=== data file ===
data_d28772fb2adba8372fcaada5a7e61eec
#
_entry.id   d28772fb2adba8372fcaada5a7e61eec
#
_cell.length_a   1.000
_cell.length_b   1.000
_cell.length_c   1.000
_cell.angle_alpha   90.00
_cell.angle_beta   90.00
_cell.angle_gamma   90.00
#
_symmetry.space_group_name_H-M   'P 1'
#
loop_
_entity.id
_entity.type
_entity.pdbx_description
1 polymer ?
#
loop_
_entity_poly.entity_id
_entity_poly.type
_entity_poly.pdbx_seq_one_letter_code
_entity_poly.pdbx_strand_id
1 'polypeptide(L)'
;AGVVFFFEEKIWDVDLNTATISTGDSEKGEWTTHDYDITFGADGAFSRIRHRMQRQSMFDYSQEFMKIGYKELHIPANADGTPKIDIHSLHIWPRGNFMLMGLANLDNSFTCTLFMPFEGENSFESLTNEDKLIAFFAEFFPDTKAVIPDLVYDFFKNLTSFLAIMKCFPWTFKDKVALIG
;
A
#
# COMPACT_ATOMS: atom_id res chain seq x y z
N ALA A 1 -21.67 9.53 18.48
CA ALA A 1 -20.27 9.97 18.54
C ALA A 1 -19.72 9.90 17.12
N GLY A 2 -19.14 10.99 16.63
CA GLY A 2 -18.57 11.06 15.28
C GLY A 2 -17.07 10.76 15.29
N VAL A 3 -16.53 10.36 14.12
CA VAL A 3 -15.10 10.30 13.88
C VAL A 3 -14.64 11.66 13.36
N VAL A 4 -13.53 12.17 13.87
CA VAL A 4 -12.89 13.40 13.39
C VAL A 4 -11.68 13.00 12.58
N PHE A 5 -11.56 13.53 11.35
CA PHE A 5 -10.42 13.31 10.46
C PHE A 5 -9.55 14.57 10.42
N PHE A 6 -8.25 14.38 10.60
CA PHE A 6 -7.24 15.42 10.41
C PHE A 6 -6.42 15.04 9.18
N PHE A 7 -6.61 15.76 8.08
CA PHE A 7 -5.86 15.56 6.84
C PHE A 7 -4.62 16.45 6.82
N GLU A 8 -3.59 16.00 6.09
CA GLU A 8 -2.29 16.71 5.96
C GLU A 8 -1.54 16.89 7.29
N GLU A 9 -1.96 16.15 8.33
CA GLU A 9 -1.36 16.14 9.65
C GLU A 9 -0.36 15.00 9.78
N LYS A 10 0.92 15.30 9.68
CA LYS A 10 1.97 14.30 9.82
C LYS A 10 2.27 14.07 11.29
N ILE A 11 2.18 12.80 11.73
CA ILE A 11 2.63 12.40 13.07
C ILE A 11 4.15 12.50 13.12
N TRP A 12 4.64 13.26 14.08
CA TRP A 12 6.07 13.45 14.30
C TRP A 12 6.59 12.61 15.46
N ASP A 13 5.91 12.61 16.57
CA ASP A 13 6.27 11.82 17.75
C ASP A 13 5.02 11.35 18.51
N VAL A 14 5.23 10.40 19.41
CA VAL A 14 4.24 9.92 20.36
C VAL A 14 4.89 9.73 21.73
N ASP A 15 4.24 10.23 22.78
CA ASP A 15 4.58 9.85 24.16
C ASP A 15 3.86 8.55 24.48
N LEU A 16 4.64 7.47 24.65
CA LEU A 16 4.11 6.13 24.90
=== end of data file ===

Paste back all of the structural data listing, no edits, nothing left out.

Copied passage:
data_d28772fb2adba8372fcaada5a7e61eec
#
_entry.id   d28772fb2adba8372fcaada5a7e61eec
#
_cell.length_a   1.000
_cell.length_b   1.000
_cell.length_c   1.000
_cell.angle_alpha   90.00
_cell.angle_beta   90.00
_cell.angle_gamma   90.00
#
_symmetry.space_group_name_H-M   'P 1'
#
loop_
_entity.id
_entity.type
_entity.pdbx_description
1 polymer ?
#
loop_
_entity_poly.entity_id
_entity_poly.type
_entity_poly.pdbx_seq_one_letter_code
_entity_poly.pdbx_strand_id
1 'polypeptide(L)'
;AGVVFFFEEKIWDVDLNTATISTGDSEKGEWTTHDYDITFGADGAFSRIRHRMQRQSMFDYSQEFMKIGYKELHIPANADGTPKIDIHSLHIWPRGNFMLMGLANLDNSFTCTLFMPFEGENSFESLTNEDKLIAFFAEFFPDTKAVIPDLVYDFFKNLTSFLAIMKCFPWTFKDKVALIG
;
A
#
# COMPACT_ATOMS: atom_id res chain seq x y z
N ALA A 1 -21.67 9.53 18.48
CA ALA A 1 -20.27 9.97 18.54
C ALA A 1 -19.72 9.90 17.12
N GLY A 2 -19.14 10.99 16.63
CA GLY A 2 -18.57 11.06 15.28
C GLY A 2 -17.07 10.76 15.29
N VAL A 3 -16.53 10.36 14.12
CA VAL A 3 -15.10 10.30 13.88
C VAL A 3 -14.64 11.66 13.36
N VAL A 4 -13.53 12.17 13.87
CA VAL A 4 -12.89 13.40 13.39
C VAL A 4 -11.68 13.00 12.58
N PHE A 5 -11.56 13.53 11.35
CA PHE A 5 -10.42 13.31 10.46
C PHE A 5 -9.55 14.57 10.42
N PHE A 6 -8.25 14.38 10.60
CA PHE A 6 -7.24 15.42 10.41
C PHE A 6 -6.42 15.04 9.18
N PHE A 7 -6.61 15.76 8.08
CA PHE A 7 -5.86 15.56 6.84
C PHE A 7 -4.62 16.45 6.82
N GLU A 8 -3.59 16.00 6.09
CA GLU A 8 -2.29 16.71 5.96
C GLU A 8 -1.54 16.89 7.29
N GLU A 9 -1.96 16.15 8.33
CA GLU A 9 -1.36 16.14 9.65
C GLU A 9 -0.36 15.00 9.78
N LYS A 10 0.92 15.30 9.68
CA LYS A 10 1.97 14.30 9.82
C LYS A 10 2.27 14.07 11.29
N ILE A 11 2.18 12.80 11.73
CA ILE A 11 2.63 12.40 13.07
C ILE A 11 4.15 12.50 13.12
N TRP A 12 4.64 13.26 14.08
CA TRP A 12 6.07 13.45 14.30
C TRP A 12 6.59 12.61 15.46
N ASP A 13 5.91 12.61 16.57
CA ASP A 13 6.27 11.82 17.75
C ASP A 13 5.02 11.35 18.51
N VAL A 14 5.23 10.40 19.41
CA VAL A 14 4.24 9.92 20.36
C VAL A 14 4.89 9.73 21.73
N ASP A 15 4.24 10.23 22.78
CA ASP A 15 4.58 9.85 24.16
C ASP A 15 3.86 8.55 24.48
N LEU A 16 4.64 7.47 24.65
CA LEU A 16 4.11 6.13 24.90